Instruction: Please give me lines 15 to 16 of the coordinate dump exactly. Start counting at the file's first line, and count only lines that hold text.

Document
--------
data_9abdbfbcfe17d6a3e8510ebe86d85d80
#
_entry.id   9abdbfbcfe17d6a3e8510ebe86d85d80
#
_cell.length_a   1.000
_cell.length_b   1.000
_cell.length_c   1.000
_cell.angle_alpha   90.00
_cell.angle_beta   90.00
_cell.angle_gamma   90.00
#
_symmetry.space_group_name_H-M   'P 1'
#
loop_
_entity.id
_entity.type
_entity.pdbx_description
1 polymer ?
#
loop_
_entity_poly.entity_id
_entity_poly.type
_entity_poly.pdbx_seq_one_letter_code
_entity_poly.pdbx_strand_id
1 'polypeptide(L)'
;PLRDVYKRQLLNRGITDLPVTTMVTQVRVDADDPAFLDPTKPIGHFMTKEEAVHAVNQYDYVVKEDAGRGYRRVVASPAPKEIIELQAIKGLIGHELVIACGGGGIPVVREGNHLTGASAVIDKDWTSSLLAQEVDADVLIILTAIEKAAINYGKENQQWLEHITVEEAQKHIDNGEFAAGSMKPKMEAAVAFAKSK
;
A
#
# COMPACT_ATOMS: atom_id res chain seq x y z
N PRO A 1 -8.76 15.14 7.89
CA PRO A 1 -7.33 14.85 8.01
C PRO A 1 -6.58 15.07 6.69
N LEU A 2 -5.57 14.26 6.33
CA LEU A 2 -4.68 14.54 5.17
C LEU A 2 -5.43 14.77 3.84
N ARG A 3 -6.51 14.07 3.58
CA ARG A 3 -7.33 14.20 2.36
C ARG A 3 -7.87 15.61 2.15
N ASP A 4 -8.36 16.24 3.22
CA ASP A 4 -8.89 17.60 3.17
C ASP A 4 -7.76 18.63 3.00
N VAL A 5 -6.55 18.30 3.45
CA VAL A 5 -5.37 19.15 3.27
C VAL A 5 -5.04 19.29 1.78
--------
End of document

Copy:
_entity.id
_entity.type